One of the eye-openers: the study found that while 90 percent of children were fully immunized in 2008 the target of 95 percent coverage to limit the outbreak of vaccine-preventable diseases was not achieved by 2009-2011 – until now.

Another wake-up call: only 1.1 percent of those surveyed, regardless whether they are 4Ps beneficiaries or not, were satisfied with the quality of health care in general.

Among the findings: a survey of 2,427 households with 534 children 1-5 years old suggests that 4Ps families have more children than non-4Ps beneficiaries. While they had at least a high school education, most household members enrolled in the 4Ps were unemployed.


-Paul Icamina

Heart failure a growing threat to Filipinos

Did you know that heart failure (HF) or palyadong puso in the vernacular is a silent killer that has been creeping in our midst? This is largely brought about by an increase in the prevalence of risk factors, like high-blood pressure, high cholesterol, diabetes, obesity and smoking.

As the name implies, heart failure is a serious medical condition that occurs when the heart does not pump enough blood to meet the oxygen demands of the body. Despite improvement in survival rates with current therapies, patients with HF have a poor prognosis. One in five people aged over 40 will develop HF in their lifetime, and patient numbers are increasing. Half of all patients will die within five years of being diagnosed with HF. HF is the most common cause of hospitalization in people aged over 65.


Signs and symptoms

When the heart does not work optimally, it may not pump enough blood to support your other organs and may cause you to retain fluids. This can cause shortness of breath with physical exertion or when lying down, persistent cough or wheezing, reduced ability to exercise and weakness. A lot of patients will complain that they are asthmatic when in fact they have heart failure. Other symptoms are sudden weight gain from fluid retention and swelling in the lower extremities and abdomen. Some patients also have rapid or irregular heartbeat, and increased frequency of urination at night. Consult your doctor promptly when you have these symptoms.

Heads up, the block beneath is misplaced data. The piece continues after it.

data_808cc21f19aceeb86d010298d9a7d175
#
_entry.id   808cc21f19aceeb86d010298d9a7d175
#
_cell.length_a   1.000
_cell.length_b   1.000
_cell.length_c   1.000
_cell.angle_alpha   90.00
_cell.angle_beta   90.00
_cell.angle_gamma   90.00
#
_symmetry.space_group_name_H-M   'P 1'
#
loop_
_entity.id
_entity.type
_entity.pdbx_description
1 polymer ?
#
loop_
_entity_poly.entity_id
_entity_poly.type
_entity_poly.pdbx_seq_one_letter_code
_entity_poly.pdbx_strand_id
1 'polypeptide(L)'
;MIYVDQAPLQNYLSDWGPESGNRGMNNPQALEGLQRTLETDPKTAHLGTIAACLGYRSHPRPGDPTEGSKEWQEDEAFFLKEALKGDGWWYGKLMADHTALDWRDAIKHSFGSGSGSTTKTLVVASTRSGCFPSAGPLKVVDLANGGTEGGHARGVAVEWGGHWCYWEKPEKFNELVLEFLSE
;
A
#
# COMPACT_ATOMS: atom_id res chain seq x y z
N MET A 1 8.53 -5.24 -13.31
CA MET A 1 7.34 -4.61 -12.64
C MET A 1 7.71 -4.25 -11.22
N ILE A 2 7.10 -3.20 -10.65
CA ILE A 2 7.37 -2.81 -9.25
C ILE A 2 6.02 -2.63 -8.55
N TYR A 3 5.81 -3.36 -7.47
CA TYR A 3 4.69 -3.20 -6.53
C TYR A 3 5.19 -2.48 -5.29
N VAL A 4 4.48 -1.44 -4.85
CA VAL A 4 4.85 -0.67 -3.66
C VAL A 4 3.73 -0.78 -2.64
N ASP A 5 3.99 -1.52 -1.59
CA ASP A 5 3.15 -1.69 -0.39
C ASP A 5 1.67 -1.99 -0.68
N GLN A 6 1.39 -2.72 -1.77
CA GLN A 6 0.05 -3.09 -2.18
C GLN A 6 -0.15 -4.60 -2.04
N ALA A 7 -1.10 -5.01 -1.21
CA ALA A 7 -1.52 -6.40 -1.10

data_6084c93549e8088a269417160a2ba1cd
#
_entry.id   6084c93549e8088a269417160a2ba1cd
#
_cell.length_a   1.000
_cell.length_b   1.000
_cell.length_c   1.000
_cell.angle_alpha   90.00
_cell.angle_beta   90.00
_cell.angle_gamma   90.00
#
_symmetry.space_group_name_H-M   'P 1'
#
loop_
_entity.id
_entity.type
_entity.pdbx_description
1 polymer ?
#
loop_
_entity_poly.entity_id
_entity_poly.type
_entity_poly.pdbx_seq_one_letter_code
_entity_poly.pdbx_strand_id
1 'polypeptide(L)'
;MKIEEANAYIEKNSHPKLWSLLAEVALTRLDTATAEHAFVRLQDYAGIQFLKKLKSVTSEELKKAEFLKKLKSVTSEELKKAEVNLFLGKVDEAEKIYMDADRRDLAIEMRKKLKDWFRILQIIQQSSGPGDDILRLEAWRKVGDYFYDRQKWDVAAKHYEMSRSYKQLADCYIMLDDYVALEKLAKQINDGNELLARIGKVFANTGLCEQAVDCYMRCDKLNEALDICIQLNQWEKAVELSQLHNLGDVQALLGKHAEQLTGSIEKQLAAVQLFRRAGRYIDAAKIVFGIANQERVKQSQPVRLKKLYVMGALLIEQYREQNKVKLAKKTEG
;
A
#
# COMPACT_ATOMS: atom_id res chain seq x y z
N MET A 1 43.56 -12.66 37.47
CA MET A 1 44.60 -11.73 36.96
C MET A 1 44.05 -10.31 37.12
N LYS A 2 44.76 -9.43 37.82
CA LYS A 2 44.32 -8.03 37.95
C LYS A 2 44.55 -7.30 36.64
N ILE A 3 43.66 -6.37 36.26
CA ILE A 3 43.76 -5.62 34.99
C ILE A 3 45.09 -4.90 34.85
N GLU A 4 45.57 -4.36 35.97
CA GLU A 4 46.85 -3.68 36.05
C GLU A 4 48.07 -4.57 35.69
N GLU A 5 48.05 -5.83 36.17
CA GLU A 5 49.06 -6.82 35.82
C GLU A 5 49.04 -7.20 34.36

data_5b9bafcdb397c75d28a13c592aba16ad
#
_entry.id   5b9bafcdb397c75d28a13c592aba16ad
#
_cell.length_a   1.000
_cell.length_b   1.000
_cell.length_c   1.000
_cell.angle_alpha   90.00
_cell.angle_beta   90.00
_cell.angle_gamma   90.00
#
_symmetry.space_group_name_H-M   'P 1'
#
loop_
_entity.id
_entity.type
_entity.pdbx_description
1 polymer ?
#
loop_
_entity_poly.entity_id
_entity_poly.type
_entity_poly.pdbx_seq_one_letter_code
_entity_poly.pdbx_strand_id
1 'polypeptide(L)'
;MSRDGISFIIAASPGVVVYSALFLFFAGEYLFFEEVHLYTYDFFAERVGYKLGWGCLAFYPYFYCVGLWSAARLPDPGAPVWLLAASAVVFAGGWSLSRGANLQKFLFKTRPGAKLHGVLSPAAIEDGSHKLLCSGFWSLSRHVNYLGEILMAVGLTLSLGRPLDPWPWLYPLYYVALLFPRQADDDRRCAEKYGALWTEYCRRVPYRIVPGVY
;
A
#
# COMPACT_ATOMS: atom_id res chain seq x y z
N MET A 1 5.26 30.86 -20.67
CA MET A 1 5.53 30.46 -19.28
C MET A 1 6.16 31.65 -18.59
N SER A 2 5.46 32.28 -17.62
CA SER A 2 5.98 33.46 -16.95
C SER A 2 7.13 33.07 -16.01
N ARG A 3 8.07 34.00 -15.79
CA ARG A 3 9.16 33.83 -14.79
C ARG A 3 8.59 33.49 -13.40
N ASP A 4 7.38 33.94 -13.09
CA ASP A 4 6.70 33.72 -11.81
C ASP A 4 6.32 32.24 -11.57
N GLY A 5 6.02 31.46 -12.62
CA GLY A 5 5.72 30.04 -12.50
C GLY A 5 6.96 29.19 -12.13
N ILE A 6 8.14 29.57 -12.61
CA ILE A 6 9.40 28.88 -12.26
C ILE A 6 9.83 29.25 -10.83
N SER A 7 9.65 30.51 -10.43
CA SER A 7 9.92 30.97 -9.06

Over time, if not treated properly, HF leads to a cascade of changes, punctuated by acute episodes, that cause severe fatigue; breathlessness; damage particularly to the heart, kidneys and liver; and ultimately death.



Coronary artery disease is the most common cause of HF. It develops when fatty deposits (plaques) build up over time in the arteries that supply blood to the heart muscle—a process called atherosclerosis. The plaque buildup can narrow the arteries and cause reduced blood flow to the heart. If these plaques rupture, a heart attack occurs, causing a blood clot to form. The blood clot may block blood flow to an area of the heart muscle, weakening the heart’s pumping ability and often leaving permanent damage. If the damage is significant, it can lead to a weakened heart muscle leading to HF.

Another common cause of HF is hypertension. High-blood pressure causes the heart to work harder to circulate blood throughout the body. Over time, the heart muscle becomes thicker to compensate for the extra work it must perform. Eventually, the heart muscle may become either too stiff or too weak to effectively pump blood.

Less common causes of HF include faulty heart valves, damage to the heart muscle (cardiomyopathy due to certain diseases, alcohol and substance abuse), inflammation of the heart muscle (myocarditis, usually caused by a viral infection) and congenital heart defects.


Many Filipinos at risk

Although there are currently no definitive local statistics on the prevalence of HF, the latest National Nutrition and Health Survey (NNHeS) conducted in 2013 show that many Filipinos have risk factors for HF. These include hypertension, obesity, smoking, high cholesterol and diabetes.

Dr. Carolyn Lam’s editorial published in the March 2015 issue of the online journal ESC Heart Failure, warned that HF is a growing problem in Southeast Asia fueled by a rapidly growing population with HF risk factors, particularly hypertension and diabetes. Citing the World Health Organization 2014 global status report, the editorial noted that the risk of prematurely dying from noncommunicable diseases (NCDs) in the Philippines (28 percent) is more than double in the United Kingdom (12 percent). NCDs include cardiovascular diseases such as HF.

The Philippine Heart Association Council on Heart Failure, chaired by Dr. Paul Ferdinand Reganit, is currently doing the HF registry among participating hospitals.

Novartis is also supporting a research study that aims to determine HF prevalence in the Philippines and the economic burden the debilitating condition puts on patients and their families, particularly in terms of health-care expenditures, lost productivity, and impact on quality of life. Data generated by these studies can help enhance the medical treatment and health insurance coverage of Filipinos with HF.

This “Keep It Pumping” column is an initiative of the Philippine Heart Association which aims to promote and sustain HF understanding and advocacy to educate and empower patients, their caregivers and the public to improve health outcomes.

(Dr. Alex T. Junia is the president of the Philippine Heart Association.)


-Dr. Alex T. Junia MD

Press Release